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Criminal Justice Dialogue

Criminal Justice Dialogue organizers and guest speakers posing for a photo. Photo courtesy of Vanessa Vrtiak. Criminal Justice Dialogue organizers and guest speakers posing for a photo. Photo courtesy of Vanessa Vrtiak.

By | Iridian Casarez

When Vanessa Vrtiak started volunteering at the Humboldt County Correctional Facility, she noticed that the inmates didn’t have many resources needed for success after release.

Vrtiak is a graduate sociology student at HSU. Vrtiak coordinated and organized the Criminal Justice Dialogue. The dialogue centered on discussing and identifying challenges and resources related to currently and formerly incarcerated people. (jump)

“I organized the event because there is a need for support services for people impacted by the criminal justice system,” Vrtiak said. “It’s supposed to be a correctional facility meaning we’re going to help you.”

Hector Verdugo speaking to correctional officers and law-enforcement at the Criminal Justice Dialogue. Photo courtesy of Vanessa Vrtiak.

Hector Verdugo speaking to correctional officers and law-enforcement at the Criminal Justice Dialogue. Photo courtesy of Vanessa Vrtiak.

Vrtiak now works at the Humboldt County Correctional Facility as the programs coordinator for reintegration work. She helps incarcerated people get the resources they need to succeed while they are in jail. She helps them find a ride home when they are released, a job, and housing. According to Vrtiak, people who have gone to jail often have trouble finding work and housing when they are released. A study by Urban Institute found that only 45 percent of formerly incarcerated men are employed eight months after they are released from prison.

“When people go to jail they are forgotten about and when they get out they’re still being punished,” Vrtiak said. “These are people who deserve second chances.”

Vrtiak said that incarcerated people are a part of the community. If the community invests in them they improve the community as a whole.

“I’m a firm believer in helping incarcerated people get better,” Vrtiak said.

Vrtiak worked alongside other sociology students and the Sociology, Criminology and Social Justice club to organize the event.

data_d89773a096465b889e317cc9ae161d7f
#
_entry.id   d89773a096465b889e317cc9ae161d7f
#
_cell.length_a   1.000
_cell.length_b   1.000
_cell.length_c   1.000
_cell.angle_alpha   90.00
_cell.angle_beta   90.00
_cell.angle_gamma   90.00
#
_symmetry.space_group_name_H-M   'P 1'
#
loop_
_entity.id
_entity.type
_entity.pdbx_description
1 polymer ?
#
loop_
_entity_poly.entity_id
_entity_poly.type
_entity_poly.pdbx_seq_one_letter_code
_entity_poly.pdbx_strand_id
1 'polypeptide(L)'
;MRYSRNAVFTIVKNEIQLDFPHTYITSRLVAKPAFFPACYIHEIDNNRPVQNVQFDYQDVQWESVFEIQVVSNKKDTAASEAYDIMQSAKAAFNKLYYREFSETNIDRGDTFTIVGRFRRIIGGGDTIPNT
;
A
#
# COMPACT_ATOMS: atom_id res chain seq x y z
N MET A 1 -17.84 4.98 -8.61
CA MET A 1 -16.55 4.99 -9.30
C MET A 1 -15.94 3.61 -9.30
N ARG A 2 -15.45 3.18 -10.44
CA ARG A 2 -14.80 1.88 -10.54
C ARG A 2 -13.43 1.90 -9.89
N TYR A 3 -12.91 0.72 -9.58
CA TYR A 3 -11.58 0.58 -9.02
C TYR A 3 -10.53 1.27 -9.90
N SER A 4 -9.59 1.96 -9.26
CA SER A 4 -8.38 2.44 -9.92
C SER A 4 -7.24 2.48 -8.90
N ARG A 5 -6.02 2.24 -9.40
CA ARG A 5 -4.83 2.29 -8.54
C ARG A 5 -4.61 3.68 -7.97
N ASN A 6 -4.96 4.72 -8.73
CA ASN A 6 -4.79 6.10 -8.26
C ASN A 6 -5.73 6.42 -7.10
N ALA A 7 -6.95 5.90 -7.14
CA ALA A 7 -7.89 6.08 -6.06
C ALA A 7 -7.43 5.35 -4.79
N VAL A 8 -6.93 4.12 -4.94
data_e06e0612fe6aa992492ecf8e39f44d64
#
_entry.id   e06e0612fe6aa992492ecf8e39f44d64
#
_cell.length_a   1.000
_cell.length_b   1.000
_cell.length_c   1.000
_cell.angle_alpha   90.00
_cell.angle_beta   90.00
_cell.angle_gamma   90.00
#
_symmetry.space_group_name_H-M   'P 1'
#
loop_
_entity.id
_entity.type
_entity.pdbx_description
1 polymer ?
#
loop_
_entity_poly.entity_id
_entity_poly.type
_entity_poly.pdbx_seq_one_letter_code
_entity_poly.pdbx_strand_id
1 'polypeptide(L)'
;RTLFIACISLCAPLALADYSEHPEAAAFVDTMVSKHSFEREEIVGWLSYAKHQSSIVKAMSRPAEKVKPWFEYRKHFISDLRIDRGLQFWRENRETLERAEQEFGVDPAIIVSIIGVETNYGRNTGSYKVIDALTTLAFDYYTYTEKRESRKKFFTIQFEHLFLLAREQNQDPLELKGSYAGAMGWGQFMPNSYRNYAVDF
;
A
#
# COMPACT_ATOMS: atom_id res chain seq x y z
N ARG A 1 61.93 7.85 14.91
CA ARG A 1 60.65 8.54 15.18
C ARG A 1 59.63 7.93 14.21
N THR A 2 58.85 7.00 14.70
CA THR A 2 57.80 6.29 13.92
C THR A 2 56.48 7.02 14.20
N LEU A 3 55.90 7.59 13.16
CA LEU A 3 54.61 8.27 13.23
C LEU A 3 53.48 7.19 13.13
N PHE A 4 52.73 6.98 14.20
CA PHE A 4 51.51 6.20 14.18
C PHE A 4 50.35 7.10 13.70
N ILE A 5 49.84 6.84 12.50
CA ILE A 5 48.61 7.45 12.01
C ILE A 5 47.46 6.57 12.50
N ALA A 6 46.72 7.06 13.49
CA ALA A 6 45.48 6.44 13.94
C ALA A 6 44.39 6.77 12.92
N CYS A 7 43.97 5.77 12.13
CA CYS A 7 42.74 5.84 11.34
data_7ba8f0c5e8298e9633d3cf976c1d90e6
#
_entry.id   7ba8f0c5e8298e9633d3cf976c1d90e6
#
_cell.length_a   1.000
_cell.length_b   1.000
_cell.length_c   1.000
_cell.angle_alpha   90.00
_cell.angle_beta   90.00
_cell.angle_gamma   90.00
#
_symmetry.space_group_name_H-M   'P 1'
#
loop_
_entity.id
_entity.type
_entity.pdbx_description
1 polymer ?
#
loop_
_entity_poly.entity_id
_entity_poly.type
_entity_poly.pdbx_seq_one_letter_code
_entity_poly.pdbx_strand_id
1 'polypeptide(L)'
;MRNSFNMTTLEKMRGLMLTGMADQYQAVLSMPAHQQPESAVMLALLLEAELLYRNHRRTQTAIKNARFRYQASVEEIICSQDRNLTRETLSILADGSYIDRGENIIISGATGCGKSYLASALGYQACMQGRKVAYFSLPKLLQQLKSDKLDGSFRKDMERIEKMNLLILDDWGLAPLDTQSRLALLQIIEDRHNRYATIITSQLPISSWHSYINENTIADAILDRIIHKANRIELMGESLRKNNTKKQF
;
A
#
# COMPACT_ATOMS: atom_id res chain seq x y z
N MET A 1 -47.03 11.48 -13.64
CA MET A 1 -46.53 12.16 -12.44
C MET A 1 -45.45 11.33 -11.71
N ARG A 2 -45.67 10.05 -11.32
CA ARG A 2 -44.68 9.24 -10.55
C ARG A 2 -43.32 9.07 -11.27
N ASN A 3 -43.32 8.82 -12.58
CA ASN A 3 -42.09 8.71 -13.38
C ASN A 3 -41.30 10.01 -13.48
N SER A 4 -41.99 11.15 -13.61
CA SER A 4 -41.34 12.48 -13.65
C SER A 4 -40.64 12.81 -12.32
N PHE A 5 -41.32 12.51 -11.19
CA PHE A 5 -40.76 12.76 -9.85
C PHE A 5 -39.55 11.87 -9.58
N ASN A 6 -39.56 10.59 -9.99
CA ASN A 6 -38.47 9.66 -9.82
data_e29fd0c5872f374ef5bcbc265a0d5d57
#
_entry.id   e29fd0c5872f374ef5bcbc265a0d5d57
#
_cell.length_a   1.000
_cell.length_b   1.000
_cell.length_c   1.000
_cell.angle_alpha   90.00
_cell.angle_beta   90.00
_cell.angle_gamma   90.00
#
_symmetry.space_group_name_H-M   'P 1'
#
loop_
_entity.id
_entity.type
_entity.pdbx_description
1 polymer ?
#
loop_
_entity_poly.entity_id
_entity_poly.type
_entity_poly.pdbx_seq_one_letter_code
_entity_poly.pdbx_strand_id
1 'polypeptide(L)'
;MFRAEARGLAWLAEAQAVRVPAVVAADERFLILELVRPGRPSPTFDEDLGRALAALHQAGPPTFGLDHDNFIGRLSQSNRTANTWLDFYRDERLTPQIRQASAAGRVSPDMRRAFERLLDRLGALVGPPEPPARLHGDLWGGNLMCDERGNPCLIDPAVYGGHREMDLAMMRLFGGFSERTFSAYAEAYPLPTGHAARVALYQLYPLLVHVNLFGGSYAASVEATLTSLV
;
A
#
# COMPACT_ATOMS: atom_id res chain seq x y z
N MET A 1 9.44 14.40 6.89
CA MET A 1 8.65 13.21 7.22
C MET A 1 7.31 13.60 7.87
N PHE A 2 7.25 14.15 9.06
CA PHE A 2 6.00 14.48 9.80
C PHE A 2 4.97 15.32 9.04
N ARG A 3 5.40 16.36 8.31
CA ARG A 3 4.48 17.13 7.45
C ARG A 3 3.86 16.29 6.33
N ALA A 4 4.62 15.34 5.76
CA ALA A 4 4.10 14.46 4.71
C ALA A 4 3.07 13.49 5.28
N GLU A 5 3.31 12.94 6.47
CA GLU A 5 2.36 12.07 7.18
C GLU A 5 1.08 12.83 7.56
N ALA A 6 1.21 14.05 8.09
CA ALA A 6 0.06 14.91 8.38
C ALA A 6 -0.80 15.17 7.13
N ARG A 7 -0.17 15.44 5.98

Ian Kochinski is a sociology major at HSU and the president of the Sociology, Criminology and Social Justice club at HSU. Kochinski was approached by Vrtiak to help organize the dialogue. Kochinski had been interested in helping with the dialogue since day one.

“Prisoners are locked in a hole and we hardly ever see them so it’s hard to empathize with them and address the inequalities they face,” Kochinski said. “I think they are deserving of a little more attention.”

The dialogue was a week long discussion filled with guest speakers who were impacted by the justice system. Hector Verdugo is part of Homeboy Industries, a gang intervention program centered in Los Angeles. Verdugo came to HSU to speak at one of the discussions. He spoke about what life was like as a gang member in Los Angeles and the trauma he faced.

The housing reentry roundtable talking about housing facilities in Humboldt county. Photo courtesy of Vanessa Vrtiak.

The housing reentry roundtable talking about housing facilities in Humboldt county. Photo courtesy of Vanessa Vrtiak.

“I saw a lot of things that went on in my house like overdoses and people getting shot,” Verdugo said. “I was scared but I had to act tough.”

Verdugo said he met the founder of Homeboy Industries as a gang member ready to change his life.

“I want to give an understanding that gang members are people that just need to heal,” Verdugo said.

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